The model he fits is one that is benchmarked by the Confederation of Aerial Industries, who have a scheme to lay down minimum standards for the technical performance of UHF TV aerials based on the specific requirements for satisfactory DTT reception and publish the voluntary list.
If such an aerial is benchmarked then its design performance is specifically aimed at DTT reception with a balun and/or provision for an MRD (margin raising device) for active impulse noise reduction. So, can an aerial, for which the primary design and benchmarking is DTT reception, be called a digital aerial? There is no argument that it will satisfactorily receive analogue transmissions for which a Balun or an MRD are not essential requirements, although the construction or operation of the item itself is not 'digital'.
Trading Standards argue that it is for clarification purposes that they make the request so that customers are not confused. Let us not forget that FM aerials are now called 'DAB aerials' or audio headphones are described as 'digital headphones'.
I suppose that in any advertisement the text should read as 'benchmarked for CAI Standard 2 Digital Terrestrial Television reception aerials', but I think that 'digital' is more to the point as an adjective to describe the aerials primary design criteria. Obviously, Trading Standards do not agree. I wonder who advises them?
Steve Beeching IEng MIET, Newark, Notts
It was fascinating to read of the link between toys and the engineering profession in E&T Vol 4 #3. From around 1947 onwards, my own progression included a 1930s electrical construction kit inherited from an uncle, Meccano with two clockwork motors, a chemistry set, a Juneero construction kit, and the Eagle comic with its exploded views of planes and so on. An EMI correspondence course on electronics at the age of about 13 culminated in the construction of a two-valve mains radio with 'reaction control'.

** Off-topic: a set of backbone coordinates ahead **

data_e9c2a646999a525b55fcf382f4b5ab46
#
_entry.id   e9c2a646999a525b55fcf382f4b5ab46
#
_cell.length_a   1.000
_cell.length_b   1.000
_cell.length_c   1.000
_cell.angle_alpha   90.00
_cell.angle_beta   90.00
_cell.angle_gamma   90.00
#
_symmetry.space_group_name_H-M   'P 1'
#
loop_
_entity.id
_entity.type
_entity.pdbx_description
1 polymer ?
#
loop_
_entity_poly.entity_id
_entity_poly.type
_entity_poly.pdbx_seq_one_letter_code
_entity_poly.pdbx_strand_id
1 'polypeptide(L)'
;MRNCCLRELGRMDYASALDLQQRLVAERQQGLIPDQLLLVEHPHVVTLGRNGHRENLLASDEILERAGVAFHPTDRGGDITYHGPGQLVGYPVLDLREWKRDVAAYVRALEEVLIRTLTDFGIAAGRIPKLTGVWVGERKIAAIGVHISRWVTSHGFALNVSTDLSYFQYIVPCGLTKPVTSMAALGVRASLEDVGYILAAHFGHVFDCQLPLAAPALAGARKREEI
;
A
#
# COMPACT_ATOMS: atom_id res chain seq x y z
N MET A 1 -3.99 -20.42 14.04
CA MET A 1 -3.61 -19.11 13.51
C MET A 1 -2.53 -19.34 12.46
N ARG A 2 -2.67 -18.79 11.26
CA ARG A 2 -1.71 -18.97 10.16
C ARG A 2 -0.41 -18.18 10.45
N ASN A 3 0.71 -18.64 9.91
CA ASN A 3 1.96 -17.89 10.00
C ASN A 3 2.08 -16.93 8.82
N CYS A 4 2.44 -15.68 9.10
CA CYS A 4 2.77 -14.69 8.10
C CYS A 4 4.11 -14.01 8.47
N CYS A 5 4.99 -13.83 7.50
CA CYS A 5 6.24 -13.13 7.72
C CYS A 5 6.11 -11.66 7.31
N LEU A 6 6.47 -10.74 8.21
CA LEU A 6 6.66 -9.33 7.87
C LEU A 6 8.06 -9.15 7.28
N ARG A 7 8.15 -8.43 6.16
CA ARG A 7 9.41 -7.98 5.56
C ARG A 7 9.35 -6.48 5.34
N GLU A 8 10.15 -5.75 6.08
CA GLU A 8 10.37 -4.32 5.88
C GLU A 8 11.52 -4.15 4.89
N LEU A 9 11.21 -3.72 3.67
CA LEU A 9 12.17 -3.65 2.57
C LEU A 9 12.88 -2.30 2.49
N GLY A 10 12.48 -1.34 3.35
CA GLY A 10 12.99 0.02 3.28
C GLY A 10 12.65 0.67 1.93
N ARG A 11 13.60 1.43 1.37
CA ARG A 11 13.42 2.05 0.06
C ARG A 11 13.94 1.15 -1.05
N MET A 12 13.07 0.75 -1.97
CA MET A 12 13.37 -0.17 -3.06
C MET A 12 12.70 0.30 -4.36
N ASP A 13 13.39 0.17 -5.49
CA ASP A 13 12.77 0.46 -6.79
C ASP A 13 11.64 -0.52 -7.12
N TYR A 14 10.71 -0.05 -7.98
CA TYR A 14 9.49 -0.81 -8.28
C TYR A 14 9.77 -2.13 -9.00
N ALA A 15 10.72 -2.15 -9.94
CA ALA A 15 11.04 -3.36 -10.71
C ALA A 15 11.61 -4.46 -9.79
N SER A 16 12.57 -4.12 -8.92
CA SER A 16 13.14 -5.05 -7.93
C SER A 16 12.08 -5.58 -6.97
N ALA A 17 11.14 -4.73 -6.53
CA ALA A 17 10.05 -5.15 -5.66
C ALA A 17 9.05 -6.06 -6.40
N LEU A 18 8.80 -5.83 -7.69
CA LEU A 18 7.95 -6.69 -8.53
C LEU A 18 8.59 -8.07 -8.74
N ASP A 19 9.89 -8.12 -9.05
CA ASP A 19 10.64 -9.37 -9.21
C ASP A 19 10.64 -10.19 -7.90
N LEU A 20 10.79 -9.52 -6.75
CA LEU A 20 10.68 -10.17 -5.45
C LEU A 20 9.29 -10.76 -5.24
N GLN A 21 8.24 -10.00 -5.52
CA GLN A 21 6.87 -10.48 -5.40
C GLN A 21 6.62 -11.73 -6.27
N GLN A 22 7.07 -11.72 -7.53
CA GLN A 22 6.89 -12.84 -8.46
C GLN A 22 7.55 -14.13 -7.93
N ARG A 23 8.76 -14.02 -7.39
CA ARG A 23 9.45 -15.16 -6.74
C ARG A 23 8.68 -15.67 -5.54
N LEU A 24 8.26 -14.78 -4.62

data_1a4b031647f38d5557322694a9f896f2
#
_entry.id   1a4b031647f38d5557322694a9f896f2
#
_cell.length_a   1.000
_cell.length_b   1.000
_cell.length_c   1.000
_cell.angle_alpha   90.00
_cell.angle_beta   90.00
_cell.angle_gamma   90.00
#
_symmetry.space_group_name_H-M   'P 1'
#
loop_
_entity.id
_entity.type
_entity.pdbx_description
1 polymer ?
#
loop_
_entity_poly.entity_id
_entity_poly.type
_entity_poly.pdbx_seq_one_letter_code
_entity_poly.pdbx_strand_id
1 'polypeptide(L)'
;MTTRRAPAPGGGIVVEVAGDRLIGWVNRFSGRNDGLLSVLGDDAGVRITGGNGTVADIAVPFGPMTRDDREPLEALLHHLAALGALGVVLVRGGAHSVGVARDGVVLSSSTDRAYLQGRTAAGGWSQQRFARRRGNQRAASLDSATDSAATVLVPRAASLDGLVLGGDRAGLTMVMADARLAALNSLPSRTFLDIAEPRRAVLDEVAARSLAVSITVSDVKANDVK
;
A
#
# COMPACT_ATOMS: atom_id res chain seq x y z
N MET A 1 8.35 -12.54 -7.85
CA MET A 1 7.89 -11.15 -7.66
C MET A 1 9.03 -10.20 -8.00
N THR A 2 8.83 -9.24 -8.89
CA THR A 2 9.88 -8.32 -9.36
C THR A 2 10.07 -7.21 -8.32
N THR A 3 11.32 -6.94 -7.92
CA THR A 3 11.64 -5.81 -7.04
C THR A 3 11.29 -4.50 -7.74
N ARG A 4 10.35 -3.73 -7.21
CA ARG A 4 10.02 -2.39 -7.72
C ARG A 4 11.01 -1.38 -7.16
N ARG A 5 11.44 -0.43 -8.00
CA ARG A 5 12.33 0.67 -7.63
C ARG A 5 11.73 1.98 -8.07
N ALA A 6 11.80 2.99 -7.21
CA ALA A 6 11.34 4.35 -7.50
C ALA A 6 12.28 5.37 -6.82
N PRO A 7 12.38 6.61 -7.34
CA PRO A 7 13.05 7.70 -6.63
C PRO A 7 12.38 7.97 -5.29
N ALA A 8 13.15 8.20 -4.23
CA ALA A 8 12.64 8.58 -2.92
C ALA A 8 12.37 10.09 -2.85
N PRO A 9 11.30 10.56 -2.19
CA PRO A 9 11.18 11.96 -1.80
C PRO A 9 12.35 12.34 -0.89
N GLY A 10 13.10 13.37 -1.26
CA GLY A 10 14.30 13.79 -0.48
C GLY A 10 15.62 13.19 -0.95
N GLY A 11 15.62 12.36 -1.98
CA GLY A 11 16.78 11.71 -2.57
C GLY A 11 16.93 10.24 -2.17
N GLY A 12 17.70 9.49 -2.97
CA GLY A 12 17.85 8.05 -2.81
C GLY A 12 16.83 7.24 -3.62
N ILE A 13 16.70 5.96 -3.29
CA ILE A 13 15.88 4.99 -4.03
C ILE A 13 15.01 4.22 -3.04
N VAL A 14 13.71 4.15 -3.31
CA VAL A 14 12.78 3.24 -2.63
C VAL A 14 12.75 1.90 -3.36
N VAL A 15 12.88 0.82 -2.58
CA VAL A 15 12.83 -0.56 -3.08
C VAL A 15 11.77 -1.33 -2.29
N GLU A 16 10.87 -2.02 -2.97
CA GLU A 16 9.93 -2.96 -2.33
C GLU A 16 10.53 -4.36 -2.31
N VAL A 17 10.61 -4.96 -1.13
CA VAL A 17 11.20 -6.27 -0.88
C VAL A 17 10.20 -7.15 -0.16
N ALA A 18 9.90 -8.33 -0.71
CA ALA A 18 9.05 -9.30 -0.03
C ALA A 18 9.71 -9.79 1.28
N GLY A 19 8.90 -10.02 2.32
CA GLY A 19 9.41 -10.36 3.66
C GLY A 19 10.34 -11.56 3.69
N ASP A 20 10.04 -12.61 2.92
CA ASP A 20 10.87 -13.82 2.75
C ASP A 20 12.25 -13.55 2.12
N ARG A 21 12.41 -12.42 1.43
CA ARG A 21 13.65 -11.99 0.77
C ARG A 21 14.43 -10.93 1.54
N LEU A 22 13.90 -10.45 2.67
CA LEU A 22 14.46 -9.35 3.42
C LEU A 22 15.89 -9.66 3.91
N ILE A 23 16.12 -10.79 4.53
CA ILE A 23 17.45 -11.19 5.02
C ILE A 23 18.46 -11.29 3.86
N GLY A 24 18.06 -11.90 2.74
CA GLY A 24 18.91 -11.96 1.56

From all of this I graduated, with help from Practical Wireless and Wireless World, to experimenting with early Mullard transistors; transmitting very low-fi music optically (to an OCP 45) across the family living-room and building ever more complex transistor radios. How much of this qualifies as playing, I don't know, but it was all for fun and very much hands-on.
With a brilliant secondary school physics teacher, no wonder that an electrical engineering degree followed - including vacation working at AEI in Manchester and Northern Electric in Montreal - and a career which progressed via Ferranti Computers, GEC, robotics, the commercial field, university industrial liaison, and a strategic knowledge transfer role.
How can one tell whether the 'toys' stage led to the adult career or whether the choice of toys was simply a foretaste of my natural bent? Whichever it was, I have had fun for over 60 years.
Adrian Hill MIET, Swindon
I was passionate about Lego from an early age, but eschewed the bespoke models and preferred to make my own, which were usually aircraft, helicopters and spacecraft. Although my parents did not have much money, Christmas and birthdays often involved some contribution to an ever-expanding 'bin' of Lego pieces.